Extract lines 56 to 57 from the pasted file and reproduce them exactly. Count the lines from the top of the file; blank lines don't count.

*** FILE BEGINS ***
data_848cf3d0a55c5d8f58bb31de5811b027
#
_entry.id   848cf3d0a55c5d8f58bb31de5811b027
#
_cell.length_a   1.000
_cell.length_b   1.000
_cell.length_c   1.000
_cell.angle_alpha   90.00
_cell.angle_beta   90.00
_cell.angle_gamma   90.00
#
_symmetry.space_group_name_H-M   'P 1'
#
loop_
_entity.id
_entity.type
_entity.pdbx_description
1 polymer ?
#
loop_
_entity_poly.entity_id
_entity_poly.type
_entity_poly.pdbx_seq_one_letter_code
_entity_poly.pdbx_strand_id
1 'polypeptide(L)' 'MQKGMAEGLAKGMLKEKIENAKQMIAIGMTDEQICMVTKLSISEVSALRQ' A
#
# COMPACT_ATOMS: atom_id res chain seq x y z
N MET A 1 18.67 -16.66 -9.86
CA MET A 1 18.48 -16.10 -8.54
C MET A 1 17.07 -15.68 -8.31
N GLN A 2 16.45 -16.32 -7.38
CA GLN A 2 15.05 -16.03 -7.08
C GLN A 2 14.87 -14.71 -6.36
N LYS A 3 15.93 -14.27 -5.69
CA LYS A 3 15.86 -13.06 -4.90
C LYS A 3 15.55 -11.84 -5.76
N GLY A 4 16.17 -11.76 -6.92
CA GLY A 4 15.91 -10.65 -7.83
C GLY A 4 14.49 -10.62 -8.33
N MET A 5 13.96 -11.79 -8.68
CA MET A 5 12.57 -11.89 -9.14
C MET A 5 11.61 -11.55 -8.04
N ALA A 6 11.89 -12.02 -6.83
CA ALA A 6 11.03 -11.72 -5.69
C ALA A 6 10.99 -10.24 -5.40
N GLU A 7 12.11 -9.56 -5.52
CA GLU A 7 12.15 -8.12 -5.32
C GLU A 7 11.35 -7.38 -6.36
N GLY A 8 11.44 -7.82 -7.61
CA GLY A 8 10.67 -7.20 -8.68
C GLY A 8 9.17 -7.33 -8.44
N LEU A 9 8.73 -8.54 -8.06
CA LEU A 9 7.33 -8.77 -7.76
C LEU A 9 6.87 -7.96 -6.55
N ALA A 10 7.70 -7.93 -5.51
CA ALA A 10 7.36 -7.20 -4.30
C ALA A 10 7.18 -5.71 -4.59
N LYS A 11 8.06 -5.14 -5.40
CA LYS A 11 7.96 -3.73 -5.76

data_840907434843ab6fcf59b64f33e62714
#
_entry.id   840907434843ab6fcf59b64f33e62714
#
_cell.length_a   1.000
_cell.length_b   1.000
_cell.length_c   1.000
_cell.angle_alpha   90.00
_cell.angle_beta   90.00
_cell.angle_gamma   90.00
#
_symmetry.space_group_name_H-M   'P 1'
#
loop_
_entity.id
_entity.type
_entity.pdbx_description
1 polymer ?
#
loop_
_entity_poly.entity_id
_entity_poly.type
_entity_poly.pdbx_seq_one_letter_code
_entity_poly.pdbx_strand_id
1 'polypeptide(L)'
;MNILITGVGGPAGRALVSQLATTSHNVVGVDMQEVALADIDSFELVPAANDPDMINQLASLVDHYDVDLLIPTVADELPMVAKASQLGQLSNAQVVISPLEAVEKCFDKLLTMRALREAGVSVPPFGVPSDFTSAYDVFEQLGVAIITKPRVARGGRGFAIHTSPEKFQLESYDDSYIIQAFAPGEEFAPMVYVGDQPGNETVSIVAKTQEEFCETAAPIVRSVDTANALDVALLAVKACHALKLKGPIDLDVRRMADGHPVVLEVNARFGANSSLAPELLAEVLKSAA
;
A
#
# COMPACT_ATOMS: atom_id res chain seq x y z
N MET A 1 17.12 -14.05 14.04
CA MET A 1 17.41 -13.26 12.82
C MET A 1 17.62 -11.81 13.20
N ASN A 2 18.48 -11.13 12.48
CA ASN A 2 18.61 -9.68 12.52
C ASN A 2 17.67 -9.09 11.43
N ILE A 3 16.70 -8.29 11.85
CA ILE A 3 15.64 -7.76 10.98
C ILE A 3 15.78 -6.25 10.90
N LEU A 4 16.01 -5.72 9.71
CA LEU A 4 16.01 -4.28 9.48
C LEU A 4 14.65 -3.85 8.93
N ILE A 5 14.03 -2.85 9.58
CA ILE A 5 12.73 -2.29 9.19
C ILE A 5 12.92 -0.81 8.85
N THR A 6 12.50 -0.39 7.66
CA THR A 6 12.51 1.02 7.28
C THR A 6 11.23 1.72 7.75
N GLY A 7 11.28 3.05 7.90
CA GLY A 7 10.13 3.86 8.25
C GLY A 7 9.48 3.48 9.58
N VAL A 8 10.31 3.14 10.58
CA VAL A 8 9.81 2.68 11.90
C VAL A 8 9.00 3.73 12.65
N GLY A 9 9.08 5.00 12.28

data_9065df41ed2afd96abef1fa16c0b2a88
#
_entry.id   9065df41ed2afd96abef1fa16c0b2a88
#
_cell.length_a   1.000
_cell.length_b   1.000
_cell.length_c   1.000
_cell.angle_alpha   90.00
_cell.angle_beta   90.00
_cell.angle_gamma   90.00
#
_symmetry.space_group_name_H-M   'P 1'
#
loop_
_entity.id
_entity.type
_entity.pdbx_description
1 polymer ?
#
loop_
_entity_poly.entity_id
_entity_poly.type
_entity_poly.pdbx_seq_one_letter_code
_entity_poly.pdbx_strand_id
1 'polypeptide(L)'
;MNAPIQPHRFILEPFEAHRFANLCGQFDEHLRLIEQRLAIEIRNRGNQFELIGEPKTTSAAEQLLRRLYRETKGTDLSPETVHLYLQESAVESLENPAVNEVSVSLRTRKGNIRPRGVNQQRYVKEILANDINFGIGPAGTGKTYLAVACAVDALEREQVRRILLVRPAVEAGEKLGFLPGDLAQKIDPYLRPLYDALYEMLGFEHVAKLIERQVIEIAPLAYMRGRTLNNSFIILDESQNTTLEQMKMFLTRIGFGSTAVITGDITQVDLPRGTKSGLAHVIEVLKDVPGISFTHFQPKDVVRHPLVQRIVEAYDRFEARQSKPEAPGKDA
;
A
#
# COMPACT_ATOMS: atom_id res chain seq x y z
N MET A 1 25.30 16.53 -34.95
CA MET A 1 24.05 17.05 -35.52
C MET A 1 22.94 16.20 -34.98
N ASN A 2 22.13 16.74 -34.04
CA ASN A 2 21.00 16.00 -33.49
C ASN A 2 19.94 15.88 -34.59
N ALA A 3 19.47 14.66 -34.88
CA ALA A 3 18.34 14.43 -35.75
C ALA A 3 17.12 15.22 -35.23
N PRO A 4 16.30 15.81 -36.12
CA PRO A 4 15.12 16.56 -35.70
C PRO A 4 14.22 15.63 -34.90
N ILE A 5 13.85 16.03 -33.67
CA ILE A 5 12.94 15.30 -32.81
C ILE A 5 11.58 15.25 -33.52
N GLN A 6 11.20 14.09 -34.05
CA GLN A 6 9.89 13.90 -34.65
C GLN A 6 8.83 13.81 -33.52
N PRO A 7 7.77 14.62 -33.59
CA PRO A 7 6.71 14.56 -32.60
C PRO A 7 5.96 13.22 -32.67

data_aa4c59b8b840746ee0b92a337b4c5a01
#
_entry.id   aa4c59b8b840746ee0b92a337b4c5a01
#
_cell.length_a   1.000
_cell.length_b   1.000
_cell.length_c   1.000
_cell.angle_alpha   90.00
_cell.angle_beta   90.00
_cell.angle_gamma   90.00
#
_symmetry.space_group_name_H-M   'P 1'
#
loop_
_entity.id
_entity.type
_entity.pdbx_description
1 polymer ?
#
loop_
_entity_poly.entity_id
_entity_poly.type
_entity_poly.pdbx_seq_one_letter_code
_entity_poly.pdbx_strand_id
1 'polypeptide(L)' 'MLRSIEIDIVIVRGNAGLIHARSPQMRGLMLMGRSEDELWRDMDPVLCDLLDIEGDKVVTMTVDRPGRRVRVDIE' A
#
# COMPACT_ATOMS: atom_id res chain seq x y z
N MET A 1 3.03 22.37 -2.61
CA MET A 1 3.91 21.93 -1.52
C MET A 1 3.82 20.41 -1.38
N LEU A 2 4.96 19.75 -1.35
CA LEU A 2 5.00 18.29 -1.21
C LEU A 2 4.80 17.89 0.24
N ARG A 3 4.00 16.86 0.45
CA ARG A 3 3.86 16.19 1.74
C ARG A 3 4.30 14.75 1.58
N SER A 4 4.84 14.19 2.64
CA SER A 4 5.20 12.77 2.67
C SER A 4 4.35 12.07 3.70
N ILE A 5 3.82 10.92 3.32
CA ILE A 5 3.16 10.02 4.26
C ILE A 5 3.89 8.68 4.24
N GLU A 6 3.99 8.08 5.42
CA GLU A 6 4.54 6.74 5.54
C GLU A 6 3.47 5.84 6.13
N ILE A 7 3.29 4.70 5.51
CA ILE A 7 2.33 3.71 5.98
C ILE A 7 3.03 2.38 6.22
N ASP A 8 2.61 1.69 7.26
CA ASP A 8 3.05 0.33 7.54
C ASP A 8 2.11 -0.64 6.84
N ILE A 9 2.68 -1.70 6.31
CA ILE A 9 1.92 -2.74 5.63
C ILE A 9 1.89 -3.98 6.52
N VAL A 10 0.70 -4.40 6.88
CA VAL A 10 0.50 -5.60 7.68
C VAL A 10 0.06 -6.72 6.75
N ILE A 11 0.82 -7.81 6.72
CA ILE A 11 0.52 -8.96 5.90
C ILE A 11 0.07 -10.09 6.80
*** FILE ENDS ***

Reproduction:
CA ALA A 10 7.36 -7.20 -4.30
C ALA A 10 7.18 -5.71 -4.59